Of course, trash-talking Speed 2 wasn't new for Reeves. Even back in 1997, he was telling The Toronto Star that "the script wasn't great." So Reeves bowed out and let the Speed sequel sail on by. As it turns out, he wasn't the only one who thought Cruise Control was a really bad idea.

Speed 2 sank at the box office

Speed 2 is the worst thing that's happened to cruise ships since the Titanic plowed into that iceberg. When the movie earned a paltry $164.5 million worldwide at the box office, Fox executives had to be freaking out. After all, they'd expected the movie to be a hit like the original, so they gave director Jan De Bont a budget of $100 million — that's $70 million more than the first film. However, De Bont's action flick featured explosions, shotgun blasts, and a boat plowing into an island town. This movie was anything but cheap. 

As a result, the film went over budget, although how much is up for debate. According to Den of Geek, some say it was just an extra $10 million, while others say the final total was a whopping $165 million. The studio poured so much cash into this high-octane sequel, but nobody wanted a part two without their lovable leading man. In other words, Speed 2: Cruise Control had a whole lot in common with Dennis Hopper's explosive device from the first film — they were both bombs. A $164.5 million payday versus a $165 million budget isn't what you want to see when you're running a movie studio. 

Plus, the critics were swimming around this wreck like a school of sharks, ready to tear it to pieces. Over on Rotten Tomatoes, the movie has a shockingly low approval rating of just 4 percent. With Speed 2 sinking in theaters, it was crystal clear that Keanu Reeves made a wise decision by staying far away from the sequel... but he wouldn't escape the disaster unscathed.

Reeves was tossed into movie jail

In the wake of Speed 2, 20th Century Fox allegedly decided it was time to blacklist Keanu Reeves. Speaking with GQ in 2019, the actor claimed that the company tossed him into "movie jail," banning him from starring in any of their movies as retribution for turning down Cruise Control. Reeves spent 11 years on Fox's bad side, and during that time, the studio released some pretty high profile films like X-Men, The Phantom Menace, and Minority Report. It's interesting to wonder how different Reeves' career might look if the studio had considered him for one of those projects. 

Sadly, Fox didn't shine its iconic spotlights his way until 2008, when Reeves played an environmentally-conscious alien in The Day the Earth Stood Still. However, while he's not in the cinematic slammer anymore, Reeves just doesn't do that many studio films these days. The last time he worked with one of the big companies for a live action, leading man role was 47 Ronin with Universal Pictures, and since then, he's taken to showing up in smaller fare like The Bad Batch and The Neon Demon. Even the John Wick movies are relatively low-budget affairs distributed by Lionsgate.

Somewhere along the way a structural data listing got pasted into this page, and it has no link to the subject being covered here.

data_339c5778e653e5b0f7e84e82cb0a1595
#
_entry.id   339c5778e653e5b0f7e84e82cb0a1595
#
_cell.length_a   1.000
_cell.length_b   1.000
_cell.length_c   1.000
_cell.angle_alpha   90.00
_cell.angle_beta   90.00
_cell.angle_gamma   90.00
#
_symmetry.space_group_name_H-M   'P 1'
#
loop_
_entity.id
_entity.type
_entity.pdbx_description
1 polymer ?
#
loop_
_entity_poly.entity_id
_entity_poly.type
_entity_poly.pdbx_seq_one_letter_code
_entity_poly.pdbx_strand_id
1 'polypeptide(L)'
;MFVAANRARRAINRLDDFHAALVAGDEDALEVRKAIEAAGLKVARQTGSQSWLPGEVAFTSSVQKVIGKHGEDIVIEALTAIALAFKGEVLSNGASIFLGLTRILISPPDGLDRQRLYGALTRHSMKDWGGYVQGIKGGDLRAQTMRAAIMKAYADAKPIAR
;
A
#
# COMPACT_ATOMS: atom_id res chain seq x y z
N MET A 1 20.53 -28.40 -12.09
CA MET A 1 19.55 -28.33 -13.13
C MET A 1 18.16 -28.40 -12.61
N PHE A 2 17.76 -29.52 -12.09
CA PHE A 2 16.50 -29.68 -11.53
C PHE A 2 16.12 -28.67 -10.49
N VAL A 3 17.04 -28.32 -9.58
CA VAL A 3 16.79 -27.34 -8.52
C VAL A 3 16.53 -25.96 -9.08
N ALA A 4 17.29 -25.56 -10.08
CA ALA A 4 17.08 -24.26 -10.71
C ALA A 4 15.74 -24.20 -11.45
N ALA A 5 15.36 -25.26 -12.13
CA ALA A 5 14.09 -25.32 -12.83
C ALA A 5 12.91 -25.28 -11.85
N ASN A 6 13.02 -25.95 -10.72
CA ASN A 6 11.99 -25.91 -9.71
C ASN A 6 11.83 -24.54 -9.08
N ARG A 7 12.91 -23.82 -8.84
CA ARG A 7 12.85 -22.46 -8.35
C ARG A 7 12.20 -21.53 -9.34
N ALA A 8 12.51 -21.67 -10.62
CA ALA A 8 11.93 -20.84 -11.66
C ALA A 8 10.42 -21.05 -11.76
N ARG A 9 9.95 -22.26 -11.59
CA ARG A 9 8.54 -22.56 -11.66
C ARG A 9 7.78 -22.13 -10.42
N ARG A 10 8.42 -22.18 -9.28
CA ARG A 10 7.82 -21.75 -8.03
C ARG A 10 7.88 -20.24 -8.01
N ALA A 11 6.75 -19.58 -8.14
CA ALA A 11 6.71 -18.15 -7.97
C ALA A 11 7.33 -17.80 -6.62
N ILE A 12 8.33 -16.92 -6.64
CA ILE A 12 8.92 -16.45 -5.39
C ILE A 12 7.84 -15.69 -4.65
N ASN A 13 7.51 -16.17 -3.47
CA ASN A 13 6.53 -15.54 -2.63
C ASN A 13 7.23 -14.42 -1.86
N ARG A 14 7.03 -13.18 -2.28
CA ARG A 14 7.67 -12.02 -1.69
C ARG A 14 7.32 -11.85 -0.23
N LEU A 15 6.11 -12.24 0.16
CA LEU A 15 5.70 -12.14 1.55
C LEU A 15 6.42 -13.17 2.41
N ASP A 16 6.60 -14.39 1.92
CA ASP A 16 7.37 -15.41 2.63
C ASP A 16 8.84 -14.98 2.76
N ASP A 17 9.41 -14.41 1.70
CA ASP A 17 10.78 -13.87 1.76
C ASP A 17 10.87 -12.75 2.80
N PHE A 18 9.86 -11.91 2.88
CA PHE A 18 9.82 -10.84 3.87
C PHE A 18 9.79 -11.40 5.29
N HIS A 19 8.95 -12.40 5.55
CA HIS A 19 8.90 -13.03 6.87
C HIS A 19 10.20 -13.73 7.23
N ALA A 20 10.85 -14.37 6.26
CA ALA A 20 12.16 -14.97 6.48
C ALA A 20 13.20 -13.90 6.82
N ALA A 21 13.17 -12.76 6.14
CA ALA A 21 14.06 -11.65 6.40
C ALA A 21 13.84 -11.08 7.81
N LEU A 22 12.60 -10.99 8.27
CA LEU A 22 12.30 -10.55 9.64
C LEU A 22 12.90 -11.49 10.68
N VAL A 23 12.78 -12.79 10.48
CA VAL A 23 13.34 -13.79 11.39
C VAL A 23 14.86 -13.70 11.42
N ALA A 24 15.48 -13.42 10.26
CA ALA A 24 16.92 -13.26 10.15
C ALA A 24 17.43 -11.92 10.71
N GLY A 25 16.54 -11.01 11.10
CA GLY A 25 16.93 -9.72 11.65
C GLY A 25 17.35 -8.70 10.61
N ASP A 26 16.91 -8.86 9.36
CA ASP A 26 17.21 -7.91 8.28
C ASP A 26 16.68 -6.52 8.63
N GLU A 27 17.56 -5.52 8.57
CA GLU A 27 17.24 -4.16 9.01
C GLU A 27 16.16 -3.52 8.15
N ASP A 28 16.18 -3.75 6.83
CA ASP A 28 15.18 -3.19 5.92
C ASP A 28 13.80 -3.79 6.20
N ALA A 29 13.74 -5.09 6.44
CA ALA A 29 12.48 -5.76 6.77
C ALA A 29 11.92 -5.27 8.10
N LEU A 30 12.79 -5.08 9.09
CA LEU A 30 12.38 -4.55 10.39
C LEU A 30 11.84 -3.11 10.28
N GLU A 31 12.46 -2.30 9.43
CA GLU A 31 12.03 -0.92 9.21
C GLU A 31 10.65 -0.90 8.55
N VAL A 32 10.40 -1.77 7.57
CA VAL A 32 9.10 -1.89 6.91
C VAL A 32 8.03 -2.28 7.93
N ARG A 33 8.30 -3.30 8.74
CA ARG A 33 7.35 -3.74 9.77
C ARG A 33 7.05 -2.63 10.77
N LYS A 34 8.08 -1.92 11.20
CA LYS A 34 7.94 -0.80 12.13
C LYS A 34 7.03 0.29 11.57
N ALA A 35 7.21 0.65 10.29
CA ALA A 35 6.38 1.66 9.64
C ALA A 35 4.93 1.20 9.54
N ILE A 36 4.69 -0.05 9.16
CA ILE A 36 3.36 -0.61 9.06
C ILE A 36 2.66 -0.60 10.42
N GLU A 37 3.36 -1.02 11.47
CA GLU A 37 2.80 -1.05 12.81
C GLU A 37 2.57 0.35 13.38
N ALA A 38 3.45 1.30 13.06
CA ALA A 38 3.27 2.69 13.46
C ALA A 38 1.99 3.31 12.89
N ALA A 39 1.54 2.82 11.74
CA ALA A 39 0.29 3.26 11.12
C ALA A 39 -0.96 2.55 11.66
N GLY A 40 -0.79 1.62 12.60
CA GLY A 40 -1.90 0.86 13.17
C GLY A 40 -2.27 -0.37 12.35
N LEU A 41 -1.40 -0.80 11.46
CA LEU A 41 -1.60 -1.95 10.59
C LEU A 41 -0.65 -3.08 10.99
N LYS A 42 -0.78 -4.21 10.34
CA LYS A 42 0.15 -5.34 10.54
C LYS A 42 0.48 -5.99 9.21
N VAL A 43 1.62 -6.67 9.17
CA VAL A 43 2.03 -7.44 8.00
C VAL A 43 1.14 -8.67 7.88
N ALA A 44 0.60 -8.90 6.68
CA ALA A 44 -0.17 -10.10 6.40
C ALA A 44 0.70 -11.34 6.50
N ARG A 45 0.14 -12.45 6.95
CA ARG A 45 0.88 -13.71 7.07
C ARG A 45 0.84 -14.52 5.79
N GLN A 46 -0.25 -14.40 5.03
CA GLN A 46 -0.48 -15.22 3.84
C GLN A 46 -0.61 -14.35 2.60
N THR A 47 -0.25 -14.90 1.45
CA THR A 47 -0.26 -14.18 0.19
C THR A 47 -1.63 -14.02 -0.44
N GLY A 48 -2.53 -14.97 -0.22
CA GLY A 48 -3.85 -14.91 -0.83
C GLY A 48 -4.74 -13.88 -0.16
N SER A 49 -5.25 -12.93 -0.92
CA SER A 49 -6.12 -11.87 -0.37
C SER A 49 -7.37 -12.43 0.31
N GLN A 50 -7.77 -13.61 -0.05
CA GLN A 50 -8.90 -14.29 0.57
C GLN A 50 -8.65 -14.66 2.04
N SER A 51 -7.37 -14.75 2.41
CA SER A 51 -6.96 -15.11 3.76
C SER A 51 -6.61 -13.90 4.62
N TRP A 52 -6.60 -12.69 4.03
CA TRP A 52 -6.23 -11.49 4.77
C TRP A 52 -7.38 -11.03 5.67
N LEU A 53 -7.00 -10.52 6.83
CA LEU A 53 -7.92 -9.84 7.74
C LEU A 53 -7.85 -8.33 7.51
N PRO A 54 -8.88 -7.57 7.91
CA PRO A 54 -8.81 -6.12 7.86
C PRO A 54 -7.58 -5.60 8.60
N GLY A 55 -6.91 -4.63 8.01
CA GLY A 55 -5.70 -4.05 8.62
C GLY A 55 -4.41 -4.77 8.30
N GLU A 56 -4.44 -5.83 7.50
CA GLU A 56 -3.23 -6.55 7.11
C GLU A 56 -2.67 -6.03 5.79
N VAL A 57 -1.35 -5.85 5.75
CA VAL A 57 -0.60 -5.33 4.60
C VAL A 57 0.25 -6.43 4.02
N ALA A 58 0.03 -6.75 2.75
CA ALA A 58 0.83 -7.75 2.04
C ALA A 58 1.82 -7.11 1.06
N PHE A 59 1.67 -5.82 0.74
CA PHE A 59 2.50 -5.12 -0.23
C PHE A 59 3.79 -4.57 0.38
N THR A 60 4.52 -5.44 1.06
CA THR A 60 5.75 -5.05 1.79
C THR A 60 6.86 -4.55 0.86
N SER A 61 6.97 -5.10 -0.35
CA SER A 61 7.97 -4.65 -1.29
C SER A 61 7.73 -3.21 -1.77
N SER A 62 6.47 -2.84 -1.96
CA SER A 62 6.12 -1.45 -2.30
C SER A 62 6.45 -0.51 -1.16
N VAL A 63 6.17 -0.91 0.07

Of course, if the actor spent over a decade getting shunned by one of Hollywood's biggest movie studios, did it hurt his career at all? While we'll never know what other movies he might've been offered, the short answer is pretty simple: nope.

Keanu Reeves did just fine behind bars

Just because Fox didn't want to work with Keanu Reeves, that didn't mean every other studio in Hollywood was going to turn him away. After all, he was a hot young actor with a whole lot of promise, and in 1999, Reeves teamed up with Warner Bros. for a weird little sci-fi flick called The Matrix. With its epic gun battles, leathery fashion, and philosophical statements, the movie landed with the impact of a well-placed kung fu punch, and everybody started paying serious attention to the man they called Neo. The movie revolutionized science fiction, inspired pop culture moments that live on to this day, and gave birth to two (less impressive) sequels. In other words, Keanu Reeves was doing just fine without Fox.

And sure, there was a period post-Matrix where Reeves was wandering in the wilderness, making subpar films like The Watcher, The Lake House, and Street Kings. But the man was always making interesting choices, with quirky choices like Constantine and A Scanner Darkly. However, the Keanu Reeves renaissance really started when a group of Russian gangsters broke into his home, killed his puppy, and stole his car. John Wick was a sleeper hit that spawned a franchise full of incredible fight choreography, amazing worldbuilding, and some of Keanu Reeves' greatest moments as an actor. Today, he's bigger than he's ever been, popping up in Toy Story 4, making hilarious cameos (see Always Be My Maybe), showing up at conventions to tell us we're breathtaking, and receiving all sorts of adoration on the internet.

In other words, Keanu Reeves served his time in movie jail, and he came out the other side smiling.